Principal Investigators: CITY Visiting Scholar, Dr. Constance Carr, and Prof. Markus Hesse, both from the Urban Studies Group of the Institute of Geography & Spatial Planning, University of Luxembourg (UL)
Project Advisors: Professors Gene Desfor and Roger Keil, CITY Institute
Funding: The Urban Studies Group of the Institute of Geography & Spatial Planning, UL and the ERASMUS+ Programme of the European Commission.
Project duration: 2-3 years
The aim of DIG_URBGOV is to explore the broad question of how technology is unfolding in societal contexts and how it is changing urban space. As new modes of accumulation are invented, and as we are witnessing a revolution in digital devices, services or economies, some urgent questions are surfacing regarding the role of big tech in urban development and the trajectories of urbanization (digital or not) being put in place.
Inspired by scholarly and qualitative takes on the digital turn in urban geography, DIG_URBGOV research will zero in on Alphabet Inc.'s involvement in urban development along the Toronto's lakeshore. In 2017, Sidewalk Labs – a daughter company of Alphabet Inc. and sister to Google LLC – won the international competition to develop Quayside, a derelict piece of land on Lake Ontario. The announcement ignited not only a massive media storm but also perked the interest of urban scholars both locally and around the world began wondering why one of the world's largest tech companies was suddenly investing in the real estate, housing, and construction industries. How will this change or challenge the usual modes of urban development? How will this change our understanding of cities and urban spaces? The case potentially poses a minefield of lessons that can speak both to the international scholarly debates in urban studies and to urban planning practitioners everywhere.
Research Questions – The project is structured around overlapping streams of research. The first research stream seeks to understand the kinds of institutional arrangements that are ignited when big-tech enters the field of urban planning. Questions include: What are the institutional arrangements of digital cities that involve big tech? How do tech firms situate themselves in urban development? How do pre-existing institutions react to new players in the field of urban development? The second research stream aims to understand how new socio-political constellations that are generated. Questions include: How is the tech vs. non-tech divide understood and discursively reproduced? What sets of knowledges now affect the planning process? How is urban development changing and what are the new processes of negotiation and urban governance?
Methods – DIG_URBGOV is a qualitative research project. Our aims are to understand the discourses surrounding the Quayside project, to reconstruct the role that these discourses play for planning, politics, and governance, and the various ways the governance of Quayside is actually executed, in the contested field between private and public stakeholders and the general public. The PIs are already keeping a close eye on discursive practices in media (newspapers, websites, public documents). Against the background of this written discourse, Carr is keen on interviewing further governing officials, architects, real estate agents, developers, and smart city technologists. Feel invited to get in contact!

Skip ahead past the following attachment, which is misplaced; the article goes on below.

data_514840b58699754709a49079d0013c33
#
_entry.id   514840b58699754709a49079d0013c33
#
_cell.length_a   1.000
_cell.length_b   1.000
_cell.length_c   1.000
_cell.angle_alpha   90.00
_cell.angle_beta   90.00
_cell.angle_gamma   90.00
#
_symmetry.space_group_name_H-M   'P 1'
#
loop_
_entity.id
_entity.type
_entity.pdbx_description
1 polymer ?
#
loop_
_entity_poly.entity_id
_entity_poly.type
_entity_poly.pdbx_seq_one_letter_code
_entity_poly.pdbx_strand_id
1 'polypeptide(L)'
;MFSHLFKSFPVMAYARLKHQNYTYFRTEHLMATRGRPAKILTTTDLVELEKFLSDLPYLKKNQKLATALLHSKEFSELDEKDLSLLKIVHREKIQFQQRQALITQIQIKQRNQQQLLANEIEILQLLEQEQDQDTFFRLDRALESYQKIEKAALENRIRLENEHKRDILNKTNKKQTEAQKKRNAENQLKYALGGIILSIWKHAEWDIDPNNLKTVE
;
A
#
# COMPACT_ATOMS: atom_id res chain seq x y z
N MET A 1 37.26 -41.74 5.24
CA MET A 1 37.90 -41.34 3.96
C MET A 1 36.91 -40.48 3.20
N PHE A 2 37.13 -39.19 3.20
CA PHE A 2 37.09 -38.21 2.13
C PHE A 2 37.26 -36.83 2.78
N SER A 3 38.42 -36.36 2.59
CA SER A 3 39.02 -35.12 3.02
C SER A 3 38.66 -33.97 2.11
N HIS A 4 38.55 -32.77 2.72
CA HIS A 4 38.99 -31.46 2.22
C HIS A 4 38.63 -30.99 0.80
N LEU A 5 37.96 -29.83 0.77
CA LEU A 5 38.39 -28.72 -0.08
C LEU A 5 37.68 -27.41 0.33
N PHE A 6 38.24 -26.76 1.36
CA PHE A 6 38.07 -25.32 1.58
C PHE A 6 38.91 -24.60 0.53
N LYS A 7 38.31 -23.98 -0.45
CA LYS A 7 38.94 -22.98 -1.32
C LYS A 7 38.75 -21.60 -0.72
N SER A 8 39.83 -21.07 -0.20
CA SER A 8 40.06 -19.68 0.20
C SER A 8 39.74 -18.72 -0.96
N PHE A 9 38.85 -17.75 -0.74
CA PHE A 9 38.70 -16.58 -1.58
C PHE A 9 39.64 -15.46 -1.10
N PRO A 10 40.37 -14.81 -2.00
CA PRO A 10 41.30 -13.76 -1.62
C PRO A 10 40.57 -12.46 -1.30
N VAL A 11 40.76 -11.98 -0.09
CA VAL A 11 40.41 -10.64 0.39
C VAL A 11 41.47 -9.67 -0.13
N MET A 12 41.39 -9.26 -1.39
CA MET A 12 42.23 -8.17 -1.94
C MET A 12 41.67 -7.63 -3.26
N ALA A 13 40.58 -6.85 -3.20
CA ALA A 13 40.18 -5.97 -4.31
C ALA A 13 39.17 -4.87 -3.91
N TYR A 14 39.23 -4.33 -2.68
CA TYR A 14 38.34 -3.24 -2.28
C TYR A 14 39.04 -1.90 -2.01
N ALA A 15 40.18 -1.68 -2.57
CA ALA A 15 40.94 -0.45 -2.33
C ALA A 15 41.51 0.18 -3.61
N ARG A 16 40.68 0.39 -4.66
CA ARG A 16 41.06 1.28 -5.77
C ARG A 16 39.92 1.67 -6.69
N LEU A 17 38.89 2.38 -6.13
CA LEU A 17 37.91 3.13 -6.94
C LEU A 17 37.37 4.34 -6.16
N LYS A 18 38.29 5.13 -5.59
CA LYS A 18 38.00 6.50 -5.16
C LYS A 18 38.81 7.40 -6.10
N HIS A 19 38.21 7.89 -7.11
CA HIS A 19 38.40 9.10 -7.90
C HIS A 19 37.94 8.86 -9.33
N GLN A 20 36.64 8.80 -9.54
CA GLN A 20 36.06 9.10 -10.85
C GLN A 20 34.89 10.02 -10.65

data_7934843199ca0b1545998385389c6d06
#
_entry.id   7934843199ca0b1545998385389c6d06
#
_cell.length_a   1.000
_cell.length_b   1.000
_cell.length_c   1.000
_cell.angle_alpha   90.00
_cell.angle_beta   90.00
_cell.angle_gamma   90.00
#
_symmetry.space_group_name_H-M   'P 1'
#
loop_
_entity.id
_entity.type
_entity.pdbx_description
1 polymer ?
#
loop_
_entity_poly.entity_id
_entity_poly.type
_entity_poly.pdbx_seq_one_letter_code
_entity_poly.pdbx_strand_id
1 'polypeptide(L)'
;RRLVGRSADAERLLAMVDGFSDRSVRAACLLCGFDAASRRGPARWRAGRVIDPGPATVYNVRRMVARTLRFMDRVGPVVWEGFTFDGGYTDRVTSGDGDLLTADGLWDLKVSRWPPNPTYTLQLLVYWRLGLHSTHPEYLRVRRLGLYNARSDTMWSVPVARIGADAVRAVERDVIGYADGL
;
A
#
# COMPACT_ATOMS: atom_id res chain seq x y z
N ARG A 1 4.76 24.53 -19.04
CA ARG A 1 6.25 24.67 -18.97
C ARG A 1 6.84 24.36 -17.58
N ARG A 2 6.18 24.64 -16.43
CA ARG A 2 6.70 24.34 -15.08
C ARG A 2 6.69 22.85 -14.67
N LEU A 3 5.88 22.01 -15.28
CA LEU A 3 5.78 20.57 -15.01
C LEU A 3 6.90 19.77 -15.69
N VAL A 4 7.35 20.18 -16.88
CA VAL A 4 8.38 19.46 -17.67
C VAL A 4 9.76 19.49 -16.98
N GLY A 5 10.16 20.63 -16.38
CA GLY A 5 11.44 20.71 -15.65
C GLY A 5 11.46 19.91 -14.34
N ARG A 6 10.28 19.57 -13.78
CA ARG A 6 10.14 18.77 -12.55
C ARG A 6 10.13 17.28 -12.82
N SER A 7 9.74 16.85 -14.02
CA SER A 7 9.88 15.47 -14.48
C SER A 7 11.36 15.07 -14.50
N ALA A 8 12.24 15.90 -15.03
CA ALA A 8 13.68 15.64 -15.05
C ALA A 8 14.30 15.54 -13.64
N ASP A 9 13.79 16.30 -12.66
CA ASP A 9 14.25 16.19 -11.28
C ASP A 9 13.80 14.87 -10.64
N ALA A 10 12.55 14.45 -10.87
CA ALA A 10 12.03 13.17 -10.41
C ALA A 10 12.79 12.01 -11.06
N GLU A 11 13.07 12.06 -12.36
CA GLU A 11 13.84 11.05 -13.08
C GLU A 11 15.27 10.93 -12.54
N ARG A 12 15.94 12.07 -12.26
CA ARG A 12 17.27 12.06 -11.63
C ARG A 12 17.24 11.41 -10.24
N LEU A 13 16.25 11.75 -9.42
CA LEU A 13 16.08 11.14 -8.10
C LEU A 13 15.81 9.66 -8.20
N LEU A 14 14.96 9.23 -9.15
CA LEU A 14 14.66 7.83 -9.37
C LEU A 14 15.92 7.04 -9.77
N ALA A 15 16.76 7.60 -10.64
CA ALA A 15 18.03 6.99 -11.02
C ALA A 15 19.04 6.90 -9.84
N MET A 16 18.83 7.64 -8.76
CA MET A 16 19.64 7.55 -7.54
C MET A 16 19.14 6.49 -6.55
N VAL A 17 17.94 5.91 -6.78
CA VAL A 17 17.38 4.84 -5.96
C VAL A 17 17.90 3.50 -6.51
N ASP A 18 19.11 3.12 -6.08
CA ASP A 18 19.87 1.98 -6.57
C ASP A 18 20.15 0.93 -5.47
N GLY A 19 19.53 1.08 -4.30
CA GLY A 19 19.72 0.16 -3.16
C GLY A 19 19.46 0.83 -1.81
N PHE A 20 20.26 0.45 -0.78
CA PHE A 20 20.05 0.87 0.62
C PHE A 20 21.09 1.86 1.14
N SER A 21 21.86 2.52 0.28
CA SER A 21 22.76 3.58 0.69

Concluding remarks – It is clear that technological change has always gone hand in hand with transitions in urban and regional space; technological change is not new. This research project is thus not a zero-sum analysis of whether or not tech is good or bad. Rather, the object of the research is to understand the new institutional networks and structures of governance that arise alongside the new modes of production concerning digital urban space. The research thus targets the intersection of four domains of research: the practices of technological development and innovation, urban political economy, sustainability, and urban spatial planning.
New modes of production unfolding at differential scales can potentially revolutionize the ways how, why, and for whom, modern cities and regions are planned and organized, governed and developed. And, these can have wide-reaching ramifications and perhaps unforeseen consequences. With a qualitative lens on this issue, DIG_URBGOV aims to shed light on this.
More information on publications and talks (in German or English) at: urbanunbound.blogspot.com